In the Middle Ages, Den Dool castle served as a summer residence for the abbots of the Abbey of Sint-Truiden. The first mention is from 1282. Around 1340 the first abbot, Amelius van Schoonvorst, was there as a refugee during the wars of Liège against prince-bishop Engelbert van der Mark. In 1361 the castle and farm were burned down by knight Hendrik van Halbeek. The castle was restored between 1443 to 1470. and again in 1522. It became a fortified mansion with a ring wall with towers and a deep canal.
Further enhancements were carried out by Abbot Hubertus van Sutendael (1638-1663), who had an entrance gate built in 1621 and a castle chapel in 1649. The complex was transformed in a classical style in the 18th century.
Den Dool was occupied by German soldies in the first and second World Wars causing damage to buildings. Since 1994, De Dool Castle Brewery has been located in the farm of the castle. Various restoration work was carried out in the following years.
Roman Walls of Lugo are an exceptional architectural, archaeological and constructive legacy of Roman engineering, dating from the 3rd and 4th centuries AD. The Walls are built of internal and external stone facings of slate with some granite, with a core filling of a conglomerate of slate slabs and worked stone pieces from Roman buildings, interlocked with lime mortar.
Their total length of 2117 m in the shape of an oblong rectangle occupies an area of 1.68 ha. Their height varies between 8 and 10 m, with a width of 4.2 m, reaching 7 m in some specific points. The walls still contain 85 external towers, 10 gates (five of which are original and five that were opened in modern times), four staircases and two ramps providing access to the walkway along the top of the walls, one of which is internal and the other external. Each tower contained access stairs leading from the intervallum to the wall walk of town wall, of which a total of 21 have been discovered to date.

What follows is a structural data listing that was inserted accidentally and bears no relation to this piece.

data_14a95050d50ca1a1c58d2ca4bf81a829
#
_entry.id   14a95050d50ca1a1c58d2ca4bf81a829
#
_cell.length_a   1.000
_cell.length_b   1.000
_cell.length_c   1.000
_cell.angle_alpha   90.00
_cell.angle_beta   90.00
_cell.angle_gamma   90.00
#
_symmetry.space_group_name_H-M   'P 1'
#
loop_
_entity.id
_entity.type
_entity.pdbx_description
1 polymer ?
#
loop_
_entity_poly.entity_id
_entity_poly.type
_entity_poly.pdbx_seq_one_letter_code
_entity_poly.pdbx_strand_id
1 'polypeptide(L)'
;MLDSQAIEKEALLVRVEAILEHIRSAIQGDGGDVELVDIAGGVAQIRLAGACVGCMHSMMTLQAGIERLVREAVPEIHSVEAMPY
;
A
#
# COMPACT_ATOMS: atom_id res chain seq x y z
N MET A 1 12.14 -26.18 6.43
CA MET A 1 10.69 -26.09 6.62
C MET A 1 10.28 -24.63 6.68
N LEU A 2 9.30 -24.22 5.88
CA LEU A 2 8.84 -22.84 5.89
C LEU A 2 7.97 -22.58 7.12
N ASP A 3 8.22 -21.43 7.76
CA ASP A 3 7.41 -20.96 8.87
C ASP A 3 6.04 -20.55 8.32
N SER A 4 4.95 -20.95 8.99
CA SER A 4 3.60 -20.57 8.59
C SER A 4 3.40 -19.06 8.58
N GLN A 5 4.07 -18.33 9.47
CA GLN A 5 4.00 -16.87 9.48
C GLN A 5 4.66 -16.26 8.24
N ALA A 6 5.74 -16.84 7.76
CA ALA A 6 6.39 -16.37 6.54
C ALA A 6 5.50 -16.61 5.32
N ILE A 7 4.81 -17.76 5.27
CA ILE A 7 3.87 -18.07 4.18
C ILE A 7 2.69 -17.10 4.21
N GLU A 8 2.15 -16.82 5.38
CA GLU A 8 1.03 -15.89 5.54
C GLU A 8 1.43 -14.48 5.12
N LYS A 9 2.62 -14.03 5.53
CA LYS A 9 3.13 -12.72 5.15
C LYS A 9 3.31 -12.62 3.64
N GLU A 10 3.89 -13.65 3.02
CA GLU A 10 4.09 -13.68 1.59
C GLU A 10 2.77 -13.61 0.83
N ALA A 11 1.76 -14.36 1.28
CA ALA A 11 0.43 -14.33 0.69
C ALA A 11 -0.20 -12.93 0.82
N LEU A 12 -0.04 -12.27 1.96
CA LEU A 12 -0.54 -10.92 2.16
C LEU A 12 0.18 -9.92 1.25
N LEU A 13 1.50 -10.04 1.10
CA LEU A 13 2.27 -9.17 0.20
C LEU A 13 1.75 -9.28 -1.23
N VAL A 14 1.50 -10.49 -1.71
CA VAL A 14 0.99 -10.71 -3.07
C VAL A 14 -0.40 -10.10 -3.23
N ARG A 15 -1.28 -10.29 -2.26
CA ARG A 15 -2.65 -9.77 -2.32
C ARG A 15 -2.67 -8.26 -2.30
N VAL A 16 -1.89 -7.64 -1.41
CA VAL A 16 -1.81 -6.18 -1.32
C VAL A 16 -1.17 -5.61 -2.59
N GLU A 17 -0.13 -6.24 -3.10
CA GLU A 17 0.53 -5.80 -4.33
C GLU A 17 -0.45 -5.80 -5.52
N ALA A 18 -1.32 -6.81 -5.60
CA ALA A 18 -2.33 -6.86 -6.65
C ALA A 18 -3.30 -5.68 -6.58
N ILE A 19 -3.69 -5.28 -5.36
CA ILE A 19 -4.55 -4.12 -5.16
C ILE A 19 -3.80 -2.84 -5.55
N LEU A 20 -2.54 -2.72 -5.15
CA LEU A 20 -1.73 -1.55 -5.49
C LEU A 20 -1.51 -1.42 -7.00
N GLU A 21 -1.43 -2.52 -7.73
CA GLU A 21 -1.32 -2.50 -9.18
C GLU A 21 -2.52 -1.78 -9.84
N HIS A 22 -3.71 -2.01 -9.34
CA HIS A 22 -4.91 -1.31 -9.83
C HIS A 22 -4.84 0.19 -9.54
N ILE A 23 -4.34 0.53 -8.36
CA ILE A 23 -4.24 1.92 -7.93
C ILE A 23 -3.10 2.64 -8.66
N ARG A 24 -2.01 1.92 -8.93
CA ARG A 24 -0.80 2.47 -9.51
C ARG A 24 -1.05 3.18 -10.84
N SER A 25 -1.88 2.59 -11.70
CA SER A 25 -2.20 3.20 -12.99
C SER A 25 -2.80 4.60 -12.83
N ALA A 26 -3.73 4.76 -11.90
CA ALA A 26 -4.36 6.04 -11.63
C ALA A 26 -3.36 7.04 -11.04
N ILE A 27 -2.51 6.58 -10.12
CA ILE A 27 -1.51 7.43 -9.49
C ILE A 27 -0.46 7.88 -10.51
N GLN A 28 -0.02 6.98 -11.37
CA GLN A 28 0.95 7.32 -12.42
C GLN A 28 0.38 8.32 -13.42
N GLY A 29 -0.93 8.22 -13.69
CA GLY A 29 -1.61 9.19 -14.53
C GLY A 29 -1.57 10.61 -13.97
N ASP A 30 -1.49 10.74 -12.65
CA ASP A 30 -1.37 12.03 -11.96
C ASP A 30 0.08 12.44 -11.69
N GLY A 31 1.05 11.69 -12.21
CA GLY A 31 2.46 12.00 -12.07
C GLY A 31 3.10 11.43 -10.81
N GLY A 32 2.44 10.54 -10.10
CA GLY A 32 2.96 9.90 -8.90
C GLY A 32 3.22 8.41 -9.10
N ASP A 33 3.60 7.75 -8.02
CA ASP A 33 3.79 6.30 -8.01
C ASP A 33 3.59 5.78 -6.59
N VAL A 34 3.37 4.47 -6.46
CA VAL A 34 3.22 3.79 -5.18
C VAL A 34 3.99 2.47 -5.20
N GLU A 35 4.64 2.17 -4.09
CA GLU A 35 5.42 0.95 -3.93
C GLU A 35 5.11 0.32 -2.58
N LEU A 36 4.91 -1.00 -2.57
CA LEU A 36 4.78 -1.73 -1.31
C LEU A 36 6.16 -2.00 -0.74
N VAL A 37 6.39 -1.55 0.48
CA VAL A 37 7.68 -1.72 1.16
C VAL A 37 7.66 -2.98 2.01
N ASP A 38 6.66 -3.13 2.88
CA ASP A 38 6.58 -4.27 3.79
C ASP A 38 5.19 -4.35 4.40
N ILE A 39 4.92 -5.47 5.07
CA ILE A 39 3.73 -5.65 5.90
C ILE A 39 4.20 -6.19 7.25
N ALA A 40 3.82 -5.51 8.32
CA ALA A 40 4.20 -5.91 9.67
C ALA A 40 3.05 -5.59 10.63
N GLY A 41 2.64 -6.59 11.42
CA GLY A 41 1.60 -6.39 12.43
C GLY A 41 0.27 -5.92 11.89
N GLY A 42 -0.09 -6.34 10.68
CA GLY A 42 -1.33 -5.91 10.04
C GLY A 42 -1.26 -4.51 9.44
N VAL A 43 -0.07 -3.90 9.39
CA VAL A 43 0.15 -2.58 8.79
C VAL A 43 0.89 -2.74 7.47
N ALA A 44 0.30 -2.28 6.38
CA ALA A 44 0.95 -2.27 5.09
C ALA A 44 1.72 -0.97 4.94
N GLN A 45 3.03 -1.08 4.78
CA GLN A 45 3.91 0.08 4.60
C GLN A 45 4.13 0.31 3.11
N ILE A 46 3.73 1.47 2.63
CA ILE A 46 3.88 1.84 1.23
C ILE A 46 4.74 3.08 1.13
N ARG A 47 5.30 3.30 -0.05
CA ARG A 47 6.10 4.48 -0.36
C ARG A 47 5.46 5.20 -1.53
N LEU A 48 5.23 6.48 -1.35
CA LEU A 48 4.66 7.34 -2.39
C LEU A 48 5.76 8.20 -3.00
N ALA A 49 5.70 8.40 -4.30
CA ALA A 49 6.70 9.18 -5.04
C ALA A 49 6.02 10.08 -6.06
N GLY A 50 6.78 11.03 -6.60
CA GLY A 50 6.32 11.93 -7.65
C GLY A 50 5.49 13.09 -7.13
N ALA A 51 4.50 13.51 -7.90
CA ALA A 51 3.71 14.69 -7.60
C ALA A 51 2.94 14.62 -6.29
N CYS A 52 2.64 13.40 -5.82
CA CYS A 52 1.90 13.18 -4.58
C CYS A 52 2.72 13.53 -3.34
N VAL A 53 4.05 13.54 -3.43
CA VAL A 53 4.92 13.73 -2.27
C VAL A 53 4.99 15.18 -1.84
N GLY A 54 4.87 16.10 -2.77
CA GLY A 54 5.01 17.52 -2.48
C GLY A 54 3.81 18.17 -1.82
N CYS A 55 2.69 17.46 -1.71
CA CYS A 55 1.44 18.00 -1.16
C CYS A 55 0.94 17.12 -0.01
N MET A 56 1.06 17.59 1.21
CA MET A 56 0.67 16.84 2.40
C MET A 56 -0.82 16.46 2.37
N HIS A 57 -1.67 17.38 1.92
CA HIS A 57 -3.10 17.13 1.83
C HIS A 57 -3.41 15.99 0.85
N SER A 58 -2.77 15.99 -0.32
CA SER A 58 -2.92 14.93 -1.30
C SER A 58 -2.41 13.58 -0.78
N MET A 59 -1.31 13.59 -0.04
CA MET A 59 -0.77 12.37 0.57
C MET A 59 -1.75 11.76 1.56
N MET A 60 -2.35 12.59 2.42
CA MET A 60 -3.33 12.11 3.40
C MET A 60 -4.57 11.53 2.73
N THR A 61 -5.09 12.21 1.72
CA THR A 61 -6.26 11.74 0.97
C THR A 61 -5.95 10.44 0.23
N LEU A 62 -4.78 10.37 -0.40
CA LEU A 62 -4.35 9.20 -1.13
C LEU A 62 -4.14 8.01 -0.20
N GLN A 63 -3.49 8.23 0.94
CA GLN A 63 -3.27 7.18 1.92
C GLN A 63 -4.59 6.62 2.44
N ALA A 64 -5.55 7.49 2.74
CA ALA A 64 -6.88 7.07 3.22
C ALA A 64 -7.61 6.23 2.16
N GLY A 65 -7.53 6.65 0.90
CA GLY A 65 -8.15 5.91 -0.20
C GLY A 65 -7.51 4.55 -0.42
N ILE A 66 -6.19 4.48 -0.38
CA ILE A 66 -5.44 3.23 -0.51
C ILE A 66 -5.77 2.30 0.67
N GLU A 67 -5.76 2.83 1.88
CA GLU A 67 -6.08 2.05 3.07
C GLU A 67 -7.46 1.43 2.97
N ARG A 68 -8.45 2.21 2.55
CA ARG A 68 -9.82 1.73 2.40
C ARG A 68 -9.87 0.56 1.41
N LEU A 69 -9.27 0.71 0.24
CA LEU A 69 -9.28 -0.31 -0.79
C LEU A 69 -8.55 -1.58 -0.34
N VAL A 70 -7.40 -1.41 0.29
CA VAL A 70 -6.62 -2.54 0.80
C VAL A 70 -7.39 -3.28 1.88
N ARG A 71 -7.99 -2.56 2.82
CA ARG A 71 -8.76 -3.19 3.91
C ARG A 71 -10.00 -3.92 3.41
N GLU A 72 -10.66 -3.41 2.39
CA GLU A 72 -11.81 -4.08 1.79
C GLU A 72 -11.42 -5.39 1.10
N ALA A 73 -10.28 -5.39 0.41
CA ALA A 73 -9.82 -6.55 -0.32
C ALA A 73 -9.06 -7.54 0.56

The defences of Lugo are the most complete and best preserved example of Roman military architecture in the Western Roman Empire.
Despite the renovation work carried out, the walls conserve their original layout and the construction features associated with their defensive purpose, with walls, battlements, towers, fortifications, both modern and original gates and stairways, and a moat.
Since they were built, the walls have defined the layout and growth of the city, which was declared a Historical-Artistic Ensemble in 1973, forming a part of it and becoming an emblematic structure that can be freely accessed to walk along. The local inhabitants and visitors alike have used them as an area for enjoyment and as a part of urban life for centuries.
The fortifications were added to UNESCO"s World Heritage List in late 2000 and are a popular tourist attraction.